Royal National Institute of the Blind (RNIB)

This charity offers support and information to nearly two million people with vision loss in the UK. Queen Victoria was the first patron of this 150-year-old organization. More than 3000 volunteers support RNIB’s efforts. The RNIB aims to counteract avoidable vision loss, improve eye health and promote access to care. Click here for more detailed information.

International lighthouse

International lighthouse is a leading worldwide resource in assisting the visually impaired overcome their challenges. Founded in 1905, International lighthouse fights against vision loss by emphasizing empowerment, prevention, and treatment. You can help support them by becoming a volunteer or supporter. Click here to learn more about International lighthouse.

National Blind Federation (NFB)

The National Blind Federation, headquartered in Baltimore, Maryland, is the largest blind-led organization in the United States with approximately 50,000 active members. They participate in the World Blind Union, maintaining a sort of international presence. On their website they have a helpful list of products that make the world more accessible to the blind or visually impaired, including OrCam MyEye. Click here to find out more about this organization.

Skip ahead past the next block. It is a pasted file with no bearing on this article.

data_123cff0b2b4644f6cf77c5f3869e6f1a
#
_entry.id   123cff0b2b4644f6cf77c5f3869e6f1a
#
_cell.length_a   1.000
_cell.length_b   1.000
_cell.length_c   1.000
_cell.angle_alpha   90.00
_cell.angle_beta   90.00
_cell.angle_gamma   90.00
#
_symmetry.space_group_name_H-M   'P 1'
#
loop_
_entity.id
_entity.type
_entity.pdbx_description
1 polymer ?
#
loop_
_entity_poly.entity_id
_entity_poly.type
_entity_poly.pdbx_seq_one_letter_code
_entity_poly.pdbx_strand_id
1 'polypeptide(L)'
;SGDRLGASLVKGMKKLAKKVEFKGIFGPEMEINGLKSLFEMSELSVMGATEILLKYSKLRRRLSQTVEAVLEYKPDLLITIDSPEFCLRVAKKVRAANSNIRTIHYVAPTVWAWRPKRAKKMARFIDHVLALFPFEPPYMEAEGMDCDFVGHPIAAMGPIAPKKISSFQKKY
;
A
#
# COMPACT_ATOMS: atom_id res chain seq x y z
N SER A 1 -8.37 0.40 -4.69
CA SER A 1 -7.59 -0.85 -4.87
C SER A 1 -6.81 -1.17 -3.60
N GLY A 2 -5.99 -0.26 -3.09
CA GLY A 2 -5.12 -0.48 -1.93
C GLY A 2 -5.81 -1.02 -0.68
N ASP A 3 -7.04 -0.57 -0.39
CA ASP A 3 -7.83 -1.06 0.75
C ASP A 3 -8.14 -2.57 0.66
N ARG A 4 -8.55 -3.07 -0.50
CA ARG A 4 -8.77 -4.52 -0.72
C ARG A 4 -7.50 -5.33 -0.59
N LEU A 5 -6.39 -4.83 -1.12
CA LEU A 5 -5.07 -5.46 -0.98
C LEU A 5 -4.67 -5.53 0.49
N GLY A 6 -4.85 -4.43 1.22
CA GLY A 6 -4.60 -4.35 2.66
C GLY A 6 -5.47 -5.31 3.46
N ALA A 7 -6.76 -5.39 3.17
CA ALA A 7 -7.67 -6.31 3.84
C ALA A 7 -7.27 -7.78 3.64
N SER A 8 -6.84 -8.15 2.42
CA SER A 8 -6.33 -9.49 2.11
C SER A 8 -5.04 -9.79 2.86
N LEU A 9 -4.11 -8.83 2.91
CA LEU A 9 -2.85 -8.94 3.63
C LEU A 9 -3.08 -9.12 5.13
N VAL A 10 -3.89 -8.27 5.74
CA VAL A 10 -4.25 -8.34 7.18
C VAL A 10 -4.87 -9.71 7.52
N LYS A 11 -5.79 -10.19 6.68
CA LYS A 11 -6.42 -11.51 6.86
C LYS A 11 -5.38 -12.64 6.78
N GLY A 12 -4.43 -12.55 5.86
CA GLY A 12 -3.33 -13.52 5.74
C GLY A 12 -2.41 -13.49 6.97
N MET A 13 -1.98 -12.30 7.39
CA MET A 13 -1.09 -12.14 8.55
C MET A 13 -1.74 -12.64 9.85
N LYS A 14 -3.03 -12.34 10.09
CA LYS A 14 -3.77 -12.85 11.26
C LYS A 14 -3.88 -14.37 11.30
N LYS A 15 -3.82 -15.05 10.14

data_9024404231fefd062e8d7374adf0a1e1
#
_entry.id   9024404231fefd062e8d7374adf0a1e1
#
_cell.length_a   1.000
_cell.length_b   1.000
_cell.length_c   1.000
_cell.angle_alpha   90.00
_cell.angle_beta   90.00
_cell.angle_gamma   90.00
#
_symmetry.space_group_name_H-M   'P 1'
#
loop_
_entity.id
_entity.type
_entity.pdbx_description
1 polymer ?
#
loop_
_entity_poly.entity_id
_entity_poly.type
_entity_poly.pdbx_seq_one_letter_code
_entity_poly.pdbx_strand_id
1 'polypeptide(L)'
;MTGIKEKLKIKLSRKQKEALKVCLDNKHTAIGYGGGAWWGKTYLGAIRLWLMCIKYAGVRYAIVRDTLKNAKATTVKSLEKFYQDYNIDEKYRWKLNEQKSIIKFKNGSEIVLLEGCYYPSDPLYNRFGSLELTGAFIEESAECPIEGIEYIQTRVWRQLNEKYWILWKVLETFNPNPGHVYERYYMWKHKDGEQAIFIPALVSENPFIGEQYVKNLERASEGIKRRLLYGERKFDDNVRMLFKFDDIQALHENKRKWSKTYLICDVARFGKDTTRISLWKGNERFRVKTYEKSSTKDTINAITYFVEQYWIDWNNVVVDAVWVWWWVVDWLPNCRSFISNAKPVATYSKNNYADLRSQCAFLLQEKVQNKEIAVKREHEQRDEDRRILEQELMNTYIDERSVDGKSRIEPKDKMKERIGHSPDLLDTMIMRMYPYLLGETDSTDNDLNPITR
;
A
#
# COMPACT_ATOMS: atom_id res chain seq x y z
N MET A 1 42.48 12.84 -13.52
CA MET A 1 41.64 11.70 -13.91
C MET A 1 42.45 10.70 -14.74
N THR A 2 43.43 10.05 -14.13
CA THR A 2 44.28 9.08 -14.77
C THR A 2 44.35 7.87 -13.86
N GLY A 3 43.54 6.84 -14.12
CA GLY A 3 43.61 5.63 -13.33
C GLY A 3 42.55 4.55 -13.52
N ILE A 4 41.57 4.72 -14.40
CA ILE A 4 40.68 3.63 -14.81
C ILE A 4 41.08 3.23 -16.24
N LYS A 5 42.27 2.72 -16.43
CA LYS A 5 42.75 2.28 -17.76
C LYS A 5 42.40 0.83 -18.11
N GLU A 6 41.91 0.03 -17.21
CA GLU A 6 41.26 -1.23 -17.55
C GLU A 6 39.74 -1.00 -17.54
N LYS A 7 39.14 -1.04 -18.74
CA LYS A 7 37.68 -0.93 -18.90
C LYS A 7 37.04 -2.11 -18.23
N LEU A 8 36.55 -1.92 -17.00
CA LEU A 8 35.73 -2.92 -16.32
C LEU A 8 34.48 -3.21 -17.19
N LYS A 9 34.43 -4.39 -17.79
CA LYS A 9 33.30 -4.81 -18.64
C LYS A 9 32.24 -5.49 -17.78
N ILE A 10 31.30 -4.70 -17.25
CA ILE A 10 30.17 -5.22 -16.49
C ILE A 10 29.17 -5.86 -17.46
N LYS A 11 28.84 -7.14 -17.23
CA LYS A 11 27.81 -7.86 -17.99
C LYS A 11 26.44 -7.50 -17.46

This is just a small sample of associations and organizations that help blind and partially sighted people. There are many other organizations that help the blind all over the world. If there is an obvious omission in this list, please let us know in the comments section below.

Canadian National Institute of the Blind(CNIB)

The Canadian National Institute of the Blind, also known as the CNIB, was founded in 1918. The organization’s initial objective was to provide people who are blind and visually impaired with clothing, shelter, and education.

Initially, the organization had only twenty-seven employees serving 1,500 blind people, mostly in the Toronto area. Today, over 1,100 professionals and over 10,000 volunteers work with CNIB in every region of Canada.